Talking of competitions – has anyone discovered where, on the Best magazine website, the weekly ‘stories’ are, one of which contains the name of a famous writer? Entrants to the Best short story competition need to include this writer’s name as part of their entry. All I’ve found are three interviews with writers – any of which could be classed as ‘famous’.

Finally, as you read this, I am up in Leeds on a ‘How to Write the Mystery Novel’ weekend, run by ‘Relax and Write’. I’ll let you know how I got on next week, along with announcing the winner of the Book Review Competition (you’ve got until midnight Sat 26th to enter).

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Short Story Competition Advice by Iain Pattison

Iain Pattison is a successful short story writer, frequent competition judge and a writing tutor.Iain Pattison

He has kindly agreed to share some of his wisdom with us today. He is pleading for more humour and less heartbreak in your competition entries:

You know, sometimes I think judging short story competitions should come with a health warning. Not that it’s dangerous – well, not if you can run fast enough from those who haven’t won – but more because of the awful things it can do to your state of mind.

It’s always the same. Each time a big envelope of entries drops through my letter box I grin insanely knowing I’m in for a reading feast. But then, moments later, I remember that  95% of them will be stories of angst, despair, betrayal, abuse, regret, anger and disappointment and I gulp and wonder if my poor ragged nerves will stand the trauma.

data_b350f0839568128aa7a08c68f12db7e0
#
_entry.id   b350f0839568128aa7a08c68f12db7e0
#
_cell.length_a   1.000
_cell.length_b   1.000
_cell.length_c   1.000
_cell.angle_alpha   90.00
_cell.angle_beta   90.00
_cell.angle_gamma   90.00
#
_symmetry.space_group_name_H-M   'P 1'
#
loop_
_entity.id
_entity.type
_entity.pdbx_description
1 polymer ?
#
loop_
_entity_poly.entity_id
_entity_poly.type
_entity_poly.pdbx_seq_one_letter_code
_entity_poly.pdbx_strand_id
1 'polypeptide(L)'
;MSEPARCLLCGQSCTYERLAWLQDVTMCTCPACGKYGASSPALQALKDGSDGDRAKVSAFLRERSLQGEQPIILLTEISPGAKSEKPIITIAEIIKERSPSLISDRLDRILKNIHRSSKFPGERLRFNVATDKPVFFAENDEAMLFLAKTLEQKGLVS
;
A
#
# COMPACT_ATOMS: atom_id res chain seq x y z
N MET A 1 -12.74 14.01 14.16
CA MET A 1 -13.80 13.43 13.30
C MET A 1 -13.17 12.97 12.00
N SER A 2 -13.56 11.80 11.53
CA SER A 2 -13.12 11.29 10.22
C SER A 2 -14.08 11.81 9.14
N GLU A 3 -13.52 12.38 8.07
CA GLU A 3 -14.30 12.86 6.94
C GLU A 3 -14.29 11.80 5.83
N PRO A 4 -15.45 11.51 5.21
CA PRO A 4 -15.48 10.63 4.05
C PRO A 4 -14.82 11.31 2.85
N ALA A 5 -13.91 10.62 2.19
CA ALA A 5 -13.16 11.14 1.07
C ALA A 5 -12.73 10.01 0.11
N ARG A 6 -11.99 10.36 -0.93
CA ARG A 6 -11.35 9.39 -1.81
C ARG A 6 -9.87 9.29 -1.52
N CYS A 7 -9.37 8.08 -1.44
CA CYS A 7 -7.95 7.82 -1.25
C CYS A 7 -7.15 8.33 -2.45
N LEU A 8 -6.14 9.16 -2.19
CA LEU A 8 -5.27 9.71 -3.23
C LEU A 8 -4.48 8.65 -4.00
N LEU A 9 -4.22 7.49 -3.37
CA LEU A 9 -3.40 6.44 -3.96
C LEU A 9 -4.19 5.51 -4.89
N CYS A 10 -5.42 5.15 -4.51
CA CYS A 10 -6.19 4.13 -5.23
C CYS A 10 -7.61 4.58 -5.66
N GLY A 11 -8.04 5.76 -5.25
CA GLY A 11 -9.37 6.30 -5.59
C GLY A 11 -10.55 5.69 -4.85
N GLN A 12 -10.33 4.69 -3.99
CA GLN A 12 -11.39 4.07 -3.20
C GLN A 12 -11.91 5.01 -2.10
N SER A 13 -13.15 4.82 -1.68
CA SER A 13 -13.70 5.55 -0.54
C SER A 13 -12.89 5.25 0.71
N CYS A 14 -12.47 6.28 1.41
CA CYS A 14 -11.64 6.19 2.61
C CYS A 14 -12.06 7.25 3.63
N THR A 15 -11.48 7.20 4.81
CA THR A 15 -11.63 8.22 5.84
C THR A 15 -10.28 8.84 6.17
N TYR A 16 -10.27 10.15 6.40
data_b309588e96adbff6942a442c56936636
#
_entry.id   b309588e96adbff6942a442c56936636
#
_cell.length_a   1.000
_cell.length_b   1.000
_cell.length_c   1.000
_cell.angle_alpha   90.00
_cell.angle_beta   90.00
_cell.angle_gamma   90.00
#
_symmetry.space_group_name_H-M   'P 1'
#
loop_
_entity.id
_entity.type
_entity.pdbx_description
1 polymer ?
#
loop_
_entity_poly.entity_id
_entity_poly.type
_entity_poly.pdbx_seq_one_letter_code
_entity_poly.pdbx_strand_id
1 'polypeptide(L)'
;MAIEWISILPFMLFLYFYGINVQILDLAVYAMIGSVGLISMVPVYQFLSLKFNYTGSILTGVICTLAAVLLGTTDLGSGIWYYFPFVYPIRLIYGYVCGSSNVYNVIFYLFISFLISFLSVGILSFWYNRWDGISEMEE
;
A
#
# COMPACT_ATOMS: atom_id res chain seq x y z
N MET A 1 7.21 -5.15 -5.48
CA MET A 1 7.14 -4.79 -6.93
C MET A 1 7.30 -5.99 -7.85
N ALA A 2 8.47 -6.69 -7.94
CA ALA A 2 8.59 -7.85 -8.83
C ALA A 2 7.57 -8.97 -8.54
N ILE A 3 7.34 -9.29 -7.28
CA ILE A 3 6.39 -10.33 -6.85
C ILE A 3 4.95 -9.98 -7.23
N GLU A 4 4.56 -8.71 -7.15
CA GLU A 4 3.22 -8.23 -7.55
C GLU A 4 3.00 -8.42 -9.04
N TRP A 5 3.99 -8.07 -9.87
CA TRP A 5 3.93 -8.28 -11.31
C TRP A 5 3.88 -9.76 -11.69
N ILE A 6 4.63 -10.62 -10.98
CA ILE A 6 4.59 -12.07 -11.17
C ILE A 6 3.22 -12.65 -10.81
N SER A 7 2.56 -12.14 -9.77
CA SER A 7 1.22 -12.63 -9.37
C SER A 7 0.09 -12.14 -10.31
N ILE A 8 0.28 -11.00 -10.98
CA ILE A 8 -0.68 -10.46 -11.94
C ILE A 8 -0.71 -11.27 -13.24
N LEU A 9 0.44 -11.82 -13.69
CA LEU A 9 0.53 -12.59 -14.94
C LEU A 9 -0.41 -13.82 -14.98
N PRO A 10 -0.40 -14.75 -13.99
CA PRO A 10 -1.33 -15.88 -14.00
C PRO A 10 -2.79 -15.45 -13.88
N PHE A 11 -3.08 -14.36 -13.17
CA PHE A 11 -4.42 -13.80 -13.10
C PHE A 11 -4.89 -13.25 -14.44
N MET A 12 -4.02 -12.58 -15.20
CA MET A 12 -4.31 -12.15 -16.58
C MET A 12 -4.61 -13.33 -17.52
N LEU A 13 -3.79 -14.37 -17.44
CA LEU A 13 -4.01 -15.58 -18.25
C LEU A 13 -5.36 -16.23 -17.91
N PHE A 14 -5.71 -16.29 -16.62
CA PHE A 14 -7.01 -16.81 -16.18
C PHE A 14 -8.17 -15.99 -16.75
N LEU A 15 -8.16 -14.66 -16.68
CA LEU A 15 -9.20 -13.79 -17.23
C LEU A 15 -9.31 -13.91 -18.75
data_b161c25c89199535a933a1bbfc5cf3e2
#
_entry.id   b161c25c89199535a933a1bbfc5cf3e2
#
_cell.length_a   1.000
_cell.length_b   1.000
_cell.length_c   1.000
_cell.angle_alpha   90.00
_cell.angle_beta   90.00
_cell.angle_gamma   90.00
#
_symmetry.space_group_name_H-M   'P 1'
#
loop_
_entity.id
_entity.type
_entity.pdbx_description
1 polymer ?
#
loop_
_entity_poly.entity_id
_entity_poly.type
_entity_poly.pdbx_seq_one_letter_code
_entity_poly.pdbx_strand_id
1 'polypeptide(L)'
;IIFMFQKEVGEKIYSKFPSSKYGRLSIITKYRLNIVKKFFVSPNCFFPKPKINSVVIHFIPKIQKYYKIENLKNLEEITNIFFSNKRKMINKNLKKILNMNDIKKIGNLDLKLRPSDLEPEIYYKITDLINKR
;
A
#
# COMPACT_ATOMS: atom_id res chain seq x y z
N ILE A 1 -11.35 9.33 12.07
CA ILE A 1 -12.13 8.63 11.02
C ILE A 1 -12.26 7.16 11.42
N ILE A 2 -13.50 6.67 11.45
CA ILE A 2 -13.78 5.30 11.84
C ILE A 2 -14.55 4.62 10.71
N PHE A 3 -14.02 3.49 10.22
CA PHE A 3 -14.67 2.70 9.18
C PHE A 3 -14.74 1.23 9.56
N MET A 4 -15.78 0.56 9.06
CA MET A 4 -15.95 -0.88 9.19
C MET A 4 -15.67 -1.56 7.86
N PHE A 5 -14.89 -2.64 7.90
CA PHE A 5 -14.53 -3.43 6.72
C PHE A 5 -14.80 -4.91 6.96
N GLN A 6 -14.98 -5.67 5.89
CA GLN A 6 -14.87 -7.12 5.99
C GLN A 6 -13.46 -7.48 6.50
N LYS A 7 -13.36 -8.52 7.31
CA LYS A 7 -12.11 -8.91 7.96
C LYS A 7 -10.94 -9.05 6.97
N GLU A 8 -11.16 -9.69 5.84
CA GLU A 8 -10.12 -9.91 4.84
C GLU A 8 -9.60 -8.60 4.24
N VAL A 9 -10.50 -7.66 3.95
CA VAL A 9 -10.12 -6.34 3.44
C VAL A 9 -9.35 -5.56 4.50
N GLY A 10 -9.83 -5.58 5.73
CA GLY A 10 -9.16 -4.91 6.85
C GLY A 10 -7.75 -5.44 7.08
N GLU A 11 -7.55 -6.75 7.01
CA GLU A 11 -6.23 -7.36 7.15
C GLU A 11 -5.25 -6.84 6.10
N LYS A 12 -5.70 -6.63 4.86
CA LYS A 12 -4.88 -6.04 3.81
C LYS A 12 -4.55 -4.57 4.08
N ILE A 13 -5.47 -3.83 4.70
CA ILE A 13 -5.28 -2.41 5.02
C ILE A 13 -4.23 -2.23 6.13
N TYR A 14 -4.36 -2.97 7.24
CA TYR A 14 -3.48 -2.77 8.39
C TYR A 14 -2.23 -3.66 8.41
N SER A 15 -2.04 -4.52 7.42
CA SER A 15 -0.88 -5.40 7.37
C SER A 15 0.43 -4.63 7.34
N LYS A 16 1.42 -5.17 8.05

It’s not that I’m a delicate flower or have a soulful, artistic disposition (I make Frankie Boyle look like Pollyanna on a particularly upbeat day), it’s just that no one can take hour after hour, page after page, tale after tale of gloom, doom, depravity and darkness without it leaving them so down in the dumps it would take a JCB to effect a rescue.

In some larger comps the pile of entries stand four feet high – that’s a tower of tears, a soaring spire of sorrow, a mountain with pique at the top! And the only thing that gets me through the relentless emotional pounding is the rare treasured tale that provides a chuckle.

For a few precious smile-filled minutes I escape the plight of characters being diagnosed with cancer, discovering their spouses are having affairs, fretting over putting elderly relatives into care homes or dealing with their drug/alcohol/Facebook addictions , and just have a good laugh.  Bliss. Sheer bliss.

So it won’t come as a surprise that I always urge writers to go for humour if they want to stand out in comps. Funny stories don’t have to be trite, lacking in compassion or silly. They can make the same telling points about how people behave, about the madness of modern life, and reveal real truths about the human condition – but do it with a few welcome giggles along the way.

Nor do they need to gag-packed or slapstick. Some of the funniest stories I’ve ever judged have been deadpan all the way through until springing an unexpected and ironic twist.

Is That A Pun In Your PocketOther adjudicators feel the same – we all call for comedy. And if you take a look at my eBook Is That A Pun In Your Pocket? 21 Short Stories To Tickle Your Fancy you’ll see that many of my satirical tales did indeed catch the eye of jaded judges.

So please – more funnies. It’ll boost your chances, make judges love you, and mean that The Samaritans can lift the bar they’ve put on my overwrought phone calls!

Many thanks to Iain for his advice! And if you want to see how Iain injects humour into his own stories do take  a look at  Is That A Pun In Your Pocket? 21 Short Stories To Tickle Your Fancy. I particularly liked Iain’s modernised version of A Christmas Carol and his take on Willy Wonka’s Chocolate Factory.